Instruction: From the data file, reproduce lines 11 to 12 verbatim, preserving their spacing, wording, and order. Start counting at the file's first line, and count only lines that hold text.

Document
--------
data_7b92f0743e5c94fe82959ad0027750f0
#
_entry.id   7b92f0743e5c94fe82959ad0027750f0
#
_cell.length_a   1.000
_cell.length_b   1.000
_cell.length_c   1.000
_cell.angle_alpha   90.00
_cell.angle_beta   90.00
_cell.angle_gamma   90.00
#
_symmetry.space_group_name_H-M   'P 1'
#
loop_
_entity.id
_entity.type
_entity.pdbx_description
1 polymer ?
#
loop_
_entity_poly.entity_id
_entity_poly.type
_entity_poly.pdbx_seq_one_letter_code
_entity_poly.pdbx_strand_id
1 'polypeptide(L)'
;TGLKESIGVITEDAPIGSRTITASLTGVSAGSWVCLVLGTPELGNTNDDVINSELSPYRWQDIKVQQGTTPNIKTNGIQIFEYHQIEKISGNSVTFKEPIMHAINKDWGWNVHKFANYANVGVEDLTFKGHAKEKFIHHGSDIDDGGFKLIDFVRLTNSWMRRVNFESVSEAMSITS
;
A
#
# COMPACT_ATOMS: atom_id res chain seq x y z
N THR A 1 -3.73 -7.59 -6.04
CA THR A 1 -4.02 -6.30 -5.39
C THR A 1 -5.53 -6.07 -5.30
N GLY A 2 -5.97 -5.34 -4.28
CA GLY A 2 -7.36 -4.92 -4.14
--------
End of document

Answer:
#
_symmetry.space_group_name_H-M   'P 1'